The large-scale dance performance “The Mystery of Midsummer Eve“ will take place at 10 p.m. on Saturday, June 23rd at the Tartu Toome Stadium and it’s director, Renee Nõmmik, promises it will be a nocturnal dance festival dedicated to Midsummer Eve that is filled with tempo, excitement and mystery.
The musical designer of the dance performance is Ardo Ran Varres and the lighting artist is Meelis Lusmägi, who has won the Lighting Designer of the Year award several times.
The idea for the performance is inspired by Juhani Pütsepp’s story, which tells us about a young man and woman who fall in love but are forbidden to be together. Their love brings about a series of adventurous and mysterious events, from which the tradition of Midsummer Eve bonfires is born.
This is a very romantic story, which has the impact of an old legend or a myth about the origins of the Midsummer Eve celebrations. The lighting is like another actor in the performance – an important and constantly changing character. This is the first time we are undertaking anything like this in Estonia, and during the dance celebration a very large lighting system will be used, along with the symbolism of fire and light, the director explains.
Since this will be an outdoor celebration, where no LED screens are used, fire plays a significant role in communicating the dancers’ and characters’ emotions and feelings.
Lighting is one of the characters in the nocturnal dance celebration
“I can also add that, for instance, the woman is identified by one kind of light and the man by another. At the end of the performance, we very effectively combine the two. What happens thereafter will remain a secret, and in order to experience it all, you have to come to the performance,” Nõmmik says slyly, increasing the anticipation.
He comments that light has always been associated with Midsummer Eve – be it in the bonfires or in the search for glow-worms or simply to mark the year’s most light-filled and longest day.
In the context of the Gaudeamus festival, the long history of which dates back to 1956, the “The Mystery of Midsummer Eve“ is exceptional, because a separate dance celebration has never been organized at the festival before. A dance performance presented at night is also an innovation. And for the first time, modern dancers will also be part of the performance. They will be both a uniting and separating element and play the role of water.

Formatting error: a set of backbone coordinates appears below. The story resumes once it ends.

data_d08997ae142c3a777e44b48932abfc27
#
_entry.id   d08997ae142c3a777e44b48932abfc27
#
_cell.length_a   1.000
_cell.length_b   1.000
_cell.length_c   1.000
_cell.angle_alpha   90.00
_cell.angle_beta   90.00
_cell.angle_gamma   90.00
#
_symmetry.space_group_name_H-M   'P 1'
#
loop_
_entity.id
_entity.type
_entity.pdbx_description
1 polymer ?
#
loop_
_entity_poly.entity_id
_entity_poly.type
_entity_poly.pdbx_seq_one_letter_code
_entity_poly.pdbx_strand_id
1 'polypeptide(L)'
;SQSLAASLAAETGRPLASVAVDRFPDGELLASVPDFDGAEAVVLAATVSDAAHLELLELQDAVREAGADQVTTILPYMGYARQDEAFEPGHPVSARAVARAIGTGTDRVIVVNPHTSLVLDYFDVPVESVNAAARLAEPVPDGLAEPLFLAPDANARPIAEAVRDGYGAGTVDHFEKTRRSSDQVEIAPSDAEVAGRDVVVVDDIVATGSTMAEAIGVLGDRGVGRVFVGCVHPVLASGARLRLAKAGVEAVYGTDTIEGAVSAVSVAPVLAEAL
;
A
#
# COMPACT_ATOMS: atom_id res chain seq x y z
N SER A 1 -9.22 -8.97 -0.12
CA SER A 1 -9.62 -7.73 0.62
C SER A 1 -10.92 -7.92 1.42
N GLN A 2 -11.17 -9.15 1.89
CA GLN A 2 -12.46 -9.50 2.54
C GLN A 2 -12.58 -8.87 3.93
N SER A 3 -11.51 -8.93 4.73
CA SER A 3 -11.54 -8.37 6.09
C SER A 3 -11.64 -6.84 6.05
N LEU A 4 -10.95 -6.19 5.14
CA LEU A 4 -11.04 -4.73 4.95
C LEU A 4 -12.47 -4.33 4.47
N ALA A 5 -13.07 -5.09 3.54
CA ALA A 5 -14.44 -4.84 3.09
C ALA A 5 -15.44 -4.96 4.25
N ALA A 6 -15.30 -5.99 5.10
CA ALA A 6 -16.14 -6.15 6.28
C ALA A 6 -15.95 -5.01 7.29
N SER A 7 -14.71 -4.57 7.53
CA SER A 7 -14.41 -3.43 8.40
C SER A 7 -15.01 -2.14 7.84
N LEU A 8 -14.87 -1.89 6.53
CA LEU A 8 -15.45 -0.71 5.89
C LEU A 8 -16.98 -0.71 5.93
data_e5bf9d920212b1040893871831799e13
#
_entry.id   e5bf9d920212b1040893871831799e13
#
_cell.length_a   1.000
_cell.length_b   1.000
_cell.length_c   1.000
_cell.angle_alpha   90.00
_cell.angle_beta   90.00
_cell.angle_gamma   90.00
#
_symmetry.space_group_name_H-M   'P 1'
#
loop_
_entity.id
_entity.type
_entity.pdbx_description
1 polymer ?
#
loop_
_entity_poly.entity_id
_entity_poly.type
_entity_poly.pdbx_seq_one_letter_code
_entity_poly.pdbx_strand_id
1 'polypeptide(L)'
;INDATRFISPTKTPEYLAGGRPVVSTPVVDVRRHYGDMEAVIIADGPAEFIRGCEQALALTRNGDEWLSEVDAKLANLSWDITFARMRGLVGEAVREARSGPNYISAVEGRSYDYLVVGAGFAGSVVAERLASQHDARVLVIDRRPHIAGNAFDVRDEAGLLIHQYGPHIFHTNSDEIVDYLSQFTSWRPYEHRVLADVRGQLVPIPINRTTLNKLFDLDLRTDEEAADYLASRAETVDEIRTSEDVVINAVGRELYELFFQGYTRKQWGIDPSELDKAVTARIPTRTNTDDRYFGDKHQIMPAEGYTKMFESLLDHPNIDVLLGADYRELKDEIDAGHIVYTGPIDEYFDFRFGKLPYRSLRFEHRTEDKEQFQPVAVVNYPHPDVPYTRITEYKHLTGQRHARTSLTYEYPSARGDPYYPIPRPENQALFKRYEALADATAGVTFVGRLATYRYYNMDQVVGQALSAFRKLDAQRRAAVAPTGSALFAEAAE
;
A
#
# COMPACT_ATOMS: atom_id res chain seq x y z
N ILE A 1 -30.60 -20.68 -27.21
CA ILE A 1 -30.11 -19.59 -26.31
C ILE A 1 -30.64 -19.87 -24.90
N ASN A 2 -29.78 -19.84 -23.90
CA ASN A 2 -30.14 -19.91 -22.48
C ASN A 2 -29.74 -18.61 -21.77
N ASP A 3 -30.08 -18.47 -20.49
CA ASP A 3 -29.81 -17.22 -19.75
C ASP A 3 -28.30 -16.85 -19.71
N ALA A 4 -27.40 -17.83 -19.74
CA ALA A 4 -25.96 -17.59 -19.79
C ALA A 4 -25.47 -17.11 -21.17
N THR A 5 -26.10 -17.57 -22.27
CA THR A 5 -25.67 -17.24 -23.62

“In addition to this story, the dancers from Latvia and Lithuania, which have very high-quality schools of dance, will present their own programmes. And all three will be connected by the theme of the summer solstice. It will all be very exciting, because never before has an auxiliary stage been built at the stadium. To date, the dance celebrations in Estonia has been performed in natural light, but at this performance, we will use duskiness and lighting art to emphasis the important turning points in the performance,” Nõmmik added.
Nõmmik believes that the dance celebration will be sufficiently energetic to create a feeling of excitement and sense of participation among the audience.
Gaudeamus, the largest student song and dance festival in the Baltic countries, will take place from June 22nd to 24th in Tartu, and bring over 4,000 top performers to the Athens on the Emajõgi. The event, which is part of the Estonia 100 programme, combines lighting art, music, choral singing and dance into a special spectacle the likes of which has never been organised in Tartu before. The entire programme is based on the theme of the summer solstice and the festival deals with the Midsummer Eve traditions of the three Baltic countries from ancient times until the present.
Photo: Eesti Tantsukunsti ja Tantsuhariduse Liit.